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Hopelessness and Other Depressive Symptoms in Adults 70 Years and Older as Predictors of All-Cause Mortality Within 3 Months After Acute Hospitalization

The Hospital-ADL Study

Reichardt, Lucienne A., MSc; Nederveen, Floor E., MSc; van Seben, Rosanne, MSc; Aarden, Jesse J., MSc; van der Schaaf, Marike, PhD; Engelbert, Raoul H. H., PhD; van der Esch, Martin, PhD; Henstra, Marieke J., MD; Twisk, Jos W.R., PhD; Bosch, Jos A., PhD; Buurman, Bianca M., PhD on Behalf of the Hospital-ADL Study Group

doi: 10.1097/PSY.0000000000000694
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Objective Depression among older adults predicts mortality after acute hospitalization. Depression is highly heterogeneous in its presentation of symptoms, whereas individual symptoms may differ in predictive value. This study aimed to investigate the prevalence of individual cognitive-affective depressive symptoms during acute hospitalization and investigate the predictive value of both overall and individual cognitive-affective depressive symptoms for mortality between admission up to 3-month postdischarge among older patients.

Methods A prospective multicenter cohort study enrolled 401 acutely hospitalized patients 70 years and older (Hospitalization-Associated Disability and impact on daily Life Study). The predictive value of depressive symptoms, assessed using the Geriatric Depression Scale 15, during acute hospitalization on mortality was analyzed with multiple logistic regression.

Results The analytic sample included 398 patients (M (SD) = 79.6 (6.6) years; 51% men). Results showed that 9.3% of participants died within 3 months, with symptoms of apathy being most frequently reported. The depression total score during hospitalization was associated with increased mortality risk (admission: odds ratio [OR] = 1.2, 95% confidence interval [CI] = 1.2–1.3; discharge: OR = 1.2, 95% CI = 1.2–1.4). Stepwise multiple logistic regression analyses yielded the finding that feelings of hopelessness during acute hospitalization were a strong unique predictor of mortality (admission: OR = 3.6, 95% CI = 1.8–7.4; discharge: OR = 5.7, 95% CI = 2.5–13.1). These associations were robust to adjustment for demographic factors, somatic symptoms, and medical comorbidities.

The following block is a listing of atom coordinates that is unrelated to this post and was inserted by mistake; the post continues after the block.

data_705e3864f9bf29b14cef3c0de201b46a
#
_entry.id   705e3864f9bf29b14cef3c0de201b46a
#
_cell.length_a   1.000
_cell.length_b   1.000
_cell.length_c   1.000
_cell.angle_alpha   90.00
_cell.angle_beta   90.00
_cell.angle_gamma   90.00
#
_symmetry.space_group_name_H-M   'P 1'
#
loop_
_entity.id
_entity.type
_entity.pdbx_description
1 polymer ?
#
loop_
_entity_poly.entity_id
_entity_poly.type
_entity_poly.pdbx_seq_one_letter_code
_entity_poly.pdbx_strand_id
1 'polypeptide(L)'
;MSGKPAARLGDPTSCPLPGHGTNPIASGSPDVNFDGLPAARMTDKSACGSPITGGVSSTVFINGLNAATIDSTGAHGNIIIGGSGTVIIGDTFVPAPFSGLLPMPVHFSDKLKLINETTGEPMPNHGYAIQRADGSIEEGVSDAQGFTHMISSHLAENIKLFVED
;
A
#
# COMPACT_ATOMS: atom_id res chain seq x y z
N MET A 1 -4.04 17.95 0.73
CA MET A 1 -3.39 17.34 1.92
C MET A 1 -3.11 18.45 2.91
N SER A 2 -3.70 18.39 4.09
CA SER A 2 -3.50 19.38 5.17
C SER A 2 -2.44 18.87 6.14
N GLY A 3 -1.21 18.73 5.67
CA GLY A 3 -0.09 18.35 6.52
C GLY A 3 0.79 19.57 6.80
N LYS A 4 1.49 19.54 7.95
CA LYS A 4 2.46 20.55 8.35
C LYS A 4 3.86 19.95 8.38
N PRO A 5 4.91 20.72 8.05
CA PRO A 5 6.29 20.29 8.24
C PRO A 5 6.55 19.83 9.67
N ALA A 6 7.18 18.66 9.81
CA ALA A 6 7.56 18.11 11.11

Conclusions Symptoms of apathy were most frequently reported in response to acute hospitalization. However, feelings of hopelessness about their situation were the strongest cognitive-affective predictor of mortality. These results imply that this item is important in identifying patients who are in the last phase of their lives and for whom palliative care may be important.

From the Department of Internal Medicine (Reichardt, Nederveen, van Seben, Henstra, Buurman), Section of Geriatric Medicine, Amsterdam Public Health Research Institute, Amsterdam UMC, University of Amsterdam; Department of Rehabilitation (Aarden, van der Schaaf, Engelbert), Amsterdam Movement Sciences, Amsterdam UMC, University of Amsterdam; ACHIEVE - Center of Applied Research (Aarden, Engelbert, van der Esch, Buurman), Faculty of Health, Amsterdam University of Applied Sciences; Reade (Esch), Center for Rehabilitation and Rheumatology/Amsterdam Rehabilitation Research Center; Department of Epidemiology and Biostatistics (Twisk), Amsterdam UMC, Vrije Universiteit Amsterdam; Department of Clinical Psychology (Bosch), University of Amsterdam; and Department of Psychology (Bosch), Section of Psychology, Amsterdam UMC, University of Amsterdam, the Netherlands (Bosch).

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Address correspondence to Lucienne A. Reichardt, MSc, Department of Internal Medicine, Section of Geriatric Medicine, Amsterdam Public Health research institute, Amsterdam UMC, University of Amsterdam, F4-105 PO Box 22600, 1100 DD, Amsterdam, the Netherlands. E-mail: l.a.reichardt@amc.uva.nl

Received for publication April 18, 2018; revision received March 27, 2019.

Online date: April 15, 2019

Copyright © 2019 by American Psychosomatic Society
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